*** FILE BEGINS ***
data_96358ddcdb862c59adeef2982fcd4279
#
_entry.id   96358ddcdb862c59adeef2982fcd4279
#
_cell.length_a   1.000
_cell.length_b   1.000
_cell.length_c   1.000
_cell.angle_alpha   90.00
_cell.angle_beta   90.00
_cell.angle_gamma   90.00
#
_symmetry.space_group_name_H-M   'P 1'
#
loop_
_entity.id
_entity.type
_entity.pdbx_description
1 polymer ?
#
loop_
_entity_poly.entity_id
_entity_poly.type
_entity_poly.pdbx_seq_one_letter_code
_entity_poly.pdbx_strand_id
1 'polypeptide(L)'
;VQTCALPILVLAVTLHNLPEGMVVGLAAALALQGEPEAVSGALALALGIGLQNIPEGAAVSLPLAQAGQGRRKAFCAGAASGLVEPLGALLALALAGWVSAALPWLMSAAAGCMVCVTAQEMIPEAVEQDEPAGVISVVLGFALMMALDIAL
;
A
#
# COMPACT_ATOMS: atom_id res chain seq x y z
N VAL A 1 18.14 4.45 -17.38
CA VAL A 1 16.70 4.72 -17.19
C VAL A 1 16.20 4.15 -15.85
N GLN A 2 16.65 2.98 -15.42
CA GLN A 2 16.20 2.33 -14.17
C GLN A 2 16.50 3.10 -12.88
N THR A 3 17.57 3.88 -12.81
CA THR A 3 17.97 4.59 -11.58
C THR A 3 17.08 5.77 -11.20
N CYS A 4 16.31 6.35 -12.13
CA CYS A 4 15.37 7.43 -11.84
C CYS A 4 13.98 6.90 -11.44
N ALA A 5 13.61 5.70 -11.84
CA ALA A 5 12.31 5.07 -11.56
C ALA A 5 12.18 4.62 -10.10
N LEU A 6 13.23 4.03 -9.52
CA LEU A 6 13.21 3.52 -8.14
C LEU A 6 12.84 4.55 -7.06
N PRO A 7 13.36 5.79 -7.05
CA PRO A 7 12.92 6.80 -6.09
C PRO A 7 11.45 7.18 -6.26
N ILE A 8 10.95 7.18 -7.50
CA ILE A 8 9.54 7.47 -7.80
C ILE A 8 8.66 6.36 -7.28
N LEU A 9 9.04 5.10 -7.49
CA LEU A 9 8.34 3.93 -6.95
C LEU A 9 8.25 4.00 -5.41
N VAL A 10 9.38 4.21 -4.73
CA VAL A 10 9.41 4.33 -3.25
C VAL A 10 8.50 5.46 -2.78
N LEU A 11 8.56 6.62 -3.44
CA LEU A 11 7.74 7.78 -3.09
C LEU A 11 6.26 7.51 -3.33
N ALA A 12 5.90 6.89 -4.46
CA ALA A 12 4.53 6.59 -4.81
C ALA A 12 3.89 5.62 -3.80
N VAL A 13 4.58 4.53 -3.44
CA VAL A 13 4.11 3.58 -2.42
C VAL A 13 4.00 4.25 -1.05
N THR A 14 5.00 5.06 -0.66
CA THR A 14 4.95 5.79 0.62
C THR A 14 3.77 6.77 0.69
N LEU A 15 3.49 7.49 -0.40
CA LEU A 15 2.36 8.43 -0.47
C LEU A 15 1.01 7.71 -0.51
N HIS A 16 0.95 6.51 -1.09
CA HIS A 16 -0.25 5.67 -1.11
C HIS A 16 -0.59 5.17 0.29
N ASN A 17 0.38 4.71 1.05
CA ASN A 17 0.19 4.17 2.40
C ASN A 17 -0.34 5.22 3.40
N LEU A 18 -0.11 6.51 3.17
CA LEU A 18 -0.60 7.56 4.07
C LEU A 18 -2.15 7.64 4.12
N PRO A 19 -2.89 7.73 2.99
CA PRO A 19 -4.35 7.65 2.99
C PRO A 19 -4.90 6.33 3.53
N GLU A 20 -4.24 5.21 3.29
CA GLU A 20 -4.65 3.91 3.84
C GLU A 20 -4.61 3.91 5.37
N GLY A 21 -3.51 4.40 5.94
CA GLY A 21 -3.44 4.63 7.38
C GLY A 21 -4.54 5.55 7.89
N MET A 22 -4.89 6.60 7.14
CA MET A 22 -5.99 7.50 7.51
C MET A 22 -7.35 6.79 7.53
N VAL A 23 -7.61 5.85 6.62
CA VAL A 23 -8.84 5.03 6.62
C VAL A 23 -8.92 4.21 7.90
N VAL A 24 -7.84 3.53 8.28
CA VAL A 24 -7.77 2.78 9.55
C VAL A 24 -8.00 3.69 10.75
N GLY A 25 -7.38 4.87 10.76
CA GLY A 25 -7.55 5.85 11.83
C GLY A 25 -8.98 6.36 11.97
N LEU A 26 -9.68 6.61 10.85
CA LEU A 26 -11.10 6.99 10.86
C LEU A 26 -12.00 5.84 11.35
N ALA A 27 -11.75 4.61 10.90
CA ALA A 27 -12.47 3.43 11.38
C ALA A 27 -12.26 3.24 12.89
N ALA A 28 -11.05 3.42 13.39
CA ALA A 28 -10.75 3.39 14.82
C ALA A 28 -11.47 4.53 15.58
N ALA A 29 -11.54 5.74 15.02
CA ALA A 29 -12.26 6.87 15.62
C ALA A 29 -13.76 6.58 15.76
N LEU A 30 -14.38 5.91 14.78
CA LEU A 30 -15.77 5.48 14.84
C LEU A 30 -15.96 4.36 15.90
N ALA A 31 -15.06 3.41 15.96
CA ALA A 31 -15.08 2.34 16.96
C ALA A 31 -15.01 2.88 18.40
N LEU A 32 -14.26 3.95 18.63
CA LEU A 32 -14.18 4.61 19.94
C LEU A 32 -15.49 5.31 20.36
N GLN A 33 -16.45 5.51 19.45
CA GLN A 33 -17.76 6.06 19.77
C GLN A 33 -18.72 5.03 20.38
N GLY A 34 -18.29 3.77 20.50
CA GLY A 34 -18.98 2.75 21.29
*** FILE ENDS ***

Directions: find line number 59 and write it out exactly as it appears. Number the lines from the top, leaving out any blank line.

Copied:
CA VAL A 10 9.41 4.33 -3.25